We are posting this, & the next articles, to catch up on important developments in our country's mining industry. One very important development was the filing of the Alternative Mining Bill (HB 6342) last May 13, 2009. This and the next posts are devoted to the AMB. we support the Alternative Mining Bill. Pass HB 6342 as soon as possible.
Office of Rep. Lorenzo Tañada III
Chairperson, Committee on Human Rights
Northwing 409, House of Representatives, Quezon City
Telefax: 9316478 or 9315001 loc 7368
13 May 2009
Reference: Rep. Erin Tañada - 09193688555
Media Officer: Laurice Ramos - 09228433311
It is with great pride and renewed hope that I sponsor the proposed Alternative Mining Bill. In the nearly 15 years since the Mining Act was passed, it has become increasingly clear that our determined search for minerals has meant digging ourselves deeper and deeper into our own grave.
For all its purported benefits, the mining industry has cost us far more than its weight in gold: the human rights violations, the alienation of indigenous people and the environmental damage has poisoned our society and economy in much the same way as toxic mine tailings have seeped into our land and waters. Its measly 1.2% contribution to our GDP from 2001 to 2008, and an employment generation rate of only 0.5% last year, hardly make up for the $80 M cost for rehabilitating Marinduque alone. In our bid to attract investors in the industry, we have given tax breaks and various other incentives to multinational companies that have failed to translate into any real profit for either the national government or local communities. We have only allowed these companies to eat at our table without ever having to pay for it, or for that matter, give thanks.
While the present and past administrations have treated those losses as dirt off their shoulders our people continue to bear the brunt of years of faulty policy. 16 mining activists were reported killed last year by the Kalikasan People's Network. The Commission on Human Rights has observed that mining activities are considered legitimate cause for the internal displacement of persons. Further, the current policy that lays out 23 priority projects in mining will eat into 60% of our protected areas and 53% of the indigenous people's ancestral domain.
Unfortunately, the dismal human rights record can be directly attributed to the Mining Act, which does not include violations of human rights as ground for cancellation of permits or shutting down of operations. This allows them to operate with impunity, giving regard to none of the havoc they wreak on the land in which they operate or the community which so generously hosts their business at invaluable cost.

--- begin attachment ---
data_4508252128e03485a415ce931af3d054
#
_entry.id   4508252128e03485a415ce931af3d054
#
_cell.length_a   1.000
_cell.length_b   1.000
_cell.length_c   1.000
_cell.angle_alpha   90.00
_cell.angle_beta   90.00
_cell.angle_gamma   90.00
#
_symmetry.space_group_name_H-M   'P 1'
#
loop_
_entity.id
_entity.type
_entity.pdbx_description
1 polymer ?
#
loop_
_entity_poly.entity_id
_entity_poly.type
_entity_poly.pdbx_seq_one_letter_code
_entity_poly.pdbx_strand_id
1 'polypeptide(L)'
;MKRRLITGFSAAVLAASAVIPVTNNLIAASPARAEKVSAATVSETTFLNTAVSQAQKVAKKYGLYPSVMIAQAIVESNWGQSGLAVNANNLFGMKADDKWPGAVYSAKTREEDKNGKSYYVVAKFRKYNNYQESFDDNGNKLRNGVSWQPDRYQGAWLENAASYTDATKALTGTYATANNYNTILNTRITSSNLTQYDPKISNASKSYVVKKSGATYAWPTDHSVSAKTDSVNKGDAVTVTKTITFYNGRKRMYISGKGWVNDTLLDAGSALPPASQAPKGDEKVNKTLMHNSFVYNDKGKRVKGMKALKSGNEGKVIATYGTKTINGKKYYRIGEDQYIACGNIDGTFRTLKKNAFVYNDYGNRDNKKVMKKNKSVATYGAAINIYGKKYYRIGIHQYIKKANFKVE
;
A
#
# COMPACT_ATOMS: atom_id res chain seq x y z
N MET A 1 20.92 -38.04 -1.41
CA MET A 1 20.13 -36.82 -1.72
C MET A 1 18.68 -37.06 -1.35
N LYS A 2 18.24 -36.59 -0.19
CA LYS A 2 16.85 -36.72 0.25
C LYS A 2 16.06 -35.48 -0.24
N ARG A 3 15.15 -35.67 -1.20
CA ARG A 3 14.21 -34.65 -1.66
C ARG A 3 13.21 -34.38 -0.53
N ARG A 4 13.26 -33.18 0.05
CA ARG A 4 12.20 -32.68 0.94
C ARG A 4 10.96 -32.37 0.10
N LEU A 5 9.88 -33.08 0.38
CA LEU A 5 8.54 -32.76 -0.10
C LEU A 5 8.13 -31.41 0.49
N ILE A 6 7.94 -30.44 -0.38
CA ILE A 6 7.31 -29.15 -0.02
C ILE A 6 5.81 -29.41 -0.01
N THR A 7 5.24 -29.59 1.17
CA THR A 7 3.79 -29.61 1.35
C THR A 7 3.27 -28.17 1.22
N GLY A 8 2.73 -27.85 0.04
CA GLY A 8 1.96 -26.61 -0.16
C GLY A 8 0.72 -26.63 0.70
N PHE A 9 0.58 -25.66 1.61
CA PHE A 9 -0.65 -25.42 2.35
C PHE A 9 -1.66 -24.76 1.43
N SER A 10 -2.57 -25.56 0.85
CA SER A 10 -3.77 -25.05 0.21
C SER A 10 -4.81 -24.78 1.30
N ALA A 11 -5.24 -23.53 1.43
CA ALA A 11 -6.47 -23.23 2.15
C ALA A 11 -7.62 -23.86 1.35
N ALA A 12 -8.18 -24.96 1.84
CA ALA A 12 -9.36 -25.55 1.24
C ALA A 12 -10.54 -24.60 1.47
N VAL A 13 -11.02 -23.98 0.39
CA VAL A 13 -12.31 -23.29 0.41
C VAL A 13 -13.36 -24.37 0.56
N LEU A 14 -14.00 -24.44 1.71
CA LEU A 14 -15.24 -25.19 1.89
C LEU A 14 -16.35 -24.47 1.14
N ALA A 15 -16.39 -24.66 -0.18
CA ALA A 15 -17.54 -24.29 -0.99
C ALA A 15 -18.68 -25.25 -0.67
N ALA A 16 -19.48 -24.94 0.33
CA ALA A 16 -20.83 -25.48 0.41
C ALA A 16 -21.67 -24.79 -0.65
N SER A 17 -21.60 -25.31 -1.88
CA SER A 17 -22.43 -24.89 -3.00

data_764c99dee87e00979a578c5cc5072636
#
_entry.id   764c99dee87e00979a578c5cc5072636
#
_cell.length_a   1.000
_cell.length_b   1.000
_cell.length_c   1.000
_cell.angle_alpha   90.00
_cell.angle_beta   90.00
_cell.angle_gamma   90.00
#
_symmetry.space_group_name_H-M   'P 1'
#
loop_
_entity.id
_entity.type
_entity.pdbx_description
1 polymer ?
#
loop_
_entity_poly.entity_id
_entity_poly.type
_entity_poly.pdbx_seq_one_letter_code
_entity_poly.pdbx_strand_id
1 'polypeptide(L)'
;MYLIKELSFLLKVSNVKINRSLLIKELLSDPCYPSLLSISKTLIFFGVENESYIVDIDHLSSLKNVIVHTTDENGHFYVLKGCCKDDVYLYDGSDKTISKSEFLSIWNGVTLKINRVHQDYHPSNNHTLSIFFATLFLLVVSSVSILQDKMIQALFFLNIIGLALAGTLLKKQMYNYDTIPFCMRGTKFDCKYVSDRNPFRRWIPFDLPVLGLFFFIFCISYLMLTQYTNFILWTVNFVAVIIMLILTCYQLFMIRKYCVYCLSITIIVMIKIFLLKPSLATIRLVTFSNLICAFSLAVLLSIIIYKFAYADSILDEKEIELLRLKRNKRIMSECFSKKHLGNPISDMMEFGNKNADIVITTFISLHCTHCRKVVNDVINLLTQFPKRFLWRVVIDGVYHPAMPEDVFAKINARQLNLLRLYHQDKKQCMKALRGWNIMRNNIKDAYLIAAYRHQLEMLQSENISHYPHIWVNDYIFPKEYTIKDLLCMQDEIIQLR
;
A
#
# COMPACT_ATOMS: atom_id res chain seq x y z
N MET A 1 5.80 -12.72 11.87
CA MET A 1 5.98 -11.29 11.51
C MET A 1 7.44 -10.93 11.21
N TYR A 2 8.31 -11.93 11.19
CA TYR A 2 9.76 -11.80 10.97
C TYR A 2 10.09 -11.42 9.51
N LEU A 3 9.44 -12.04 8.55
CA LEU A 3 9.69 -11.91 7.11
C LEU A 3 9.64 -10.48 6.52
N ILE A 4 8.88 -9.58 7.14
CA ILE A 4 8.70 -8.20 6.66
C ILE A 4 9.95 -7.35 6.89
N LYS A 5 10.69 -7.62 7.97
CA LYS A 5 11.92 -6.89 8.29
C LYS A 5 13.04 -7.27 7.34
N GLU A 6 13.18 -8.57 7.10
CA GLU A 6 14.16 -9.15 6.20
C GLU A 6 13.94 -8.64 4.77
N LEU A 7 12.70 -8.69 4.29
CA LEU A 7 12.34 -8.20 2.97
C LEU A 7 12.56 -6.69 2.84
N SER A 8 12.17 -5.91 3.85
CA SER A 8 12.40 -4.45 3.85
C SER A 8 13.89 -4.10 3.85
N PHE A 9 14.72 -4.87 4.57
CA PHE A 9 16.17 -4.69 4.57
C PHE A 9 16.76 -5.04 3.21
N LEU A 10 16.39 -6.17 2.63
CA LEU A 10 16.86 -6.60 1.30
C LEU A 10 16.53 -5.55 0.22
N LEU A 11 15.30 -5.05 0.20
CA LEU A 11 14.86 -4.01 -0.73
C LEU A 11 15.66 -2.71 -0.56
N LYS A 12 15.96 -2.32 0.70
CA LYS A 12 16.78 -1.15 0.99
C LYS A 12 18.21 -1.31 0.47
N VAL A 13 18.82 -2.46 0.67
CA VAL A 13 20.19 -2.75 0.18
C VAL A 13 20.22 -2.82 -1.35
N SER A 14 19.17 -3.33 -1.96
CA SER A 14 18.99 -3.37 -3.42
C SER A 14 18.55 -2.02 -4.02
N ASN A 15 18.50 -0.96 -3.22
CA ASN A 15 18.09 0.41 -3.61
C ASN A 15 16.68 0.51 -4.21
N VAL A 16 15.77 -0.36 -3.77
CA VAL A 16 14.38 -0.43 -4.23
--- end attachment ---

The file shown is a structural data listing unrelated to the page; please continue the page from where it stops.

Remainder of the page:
I think it is high time for us to correct the many unforgivable oversights in the present mining law. This in turn requires a drastic reassessment of the social, environmental and economic costs of mining. The proposed measure, which we call the Alternative Mining Bill, is a product of just such an endeavour. It puts human rights and the rights of indigenous people at the fore of its considerations. The interests of the people will come before the interests of the corporation. Any violation by mining companies will be held as legitimate cause for us to throw them out and hold them accountable. Its provisions on the "Free Prior Informed Consent" by the community will finally provide adequate standards for it to be truly called 'Consent', while the prohibition on hiring armed contingents to protect the companies' interests will be disallowed. They will also be required to give a bond, money that will ensure that in the event they pull an escape act, we will have something to fall back on. These are just a few examples of the socially and environmentally conscious provisions that have been written into the bill. On close perusal, you will find that the proposed measure is nothing short of a revolutionary overhaul of what has long been accepted as a defective law.
Creating a better policy on mining is going to take more than just passing a new law, it requires a realization on the part of government that the so-called profits from the industry are at best, an illusion and at worst, a lie. We need to stop glossing over the truth about mining and stop dreaming of its promises of profit.
Only a better law that faces up to the cold realities of the industry and sizes up the costs and benefits with a hard eye and a heavy hand will get us out of this self-imposed tomb. It will be slow and painful, but I am confident this proposed mining bill - a product of four years of hard work and research - will give us the breath of life we need to claw our way out.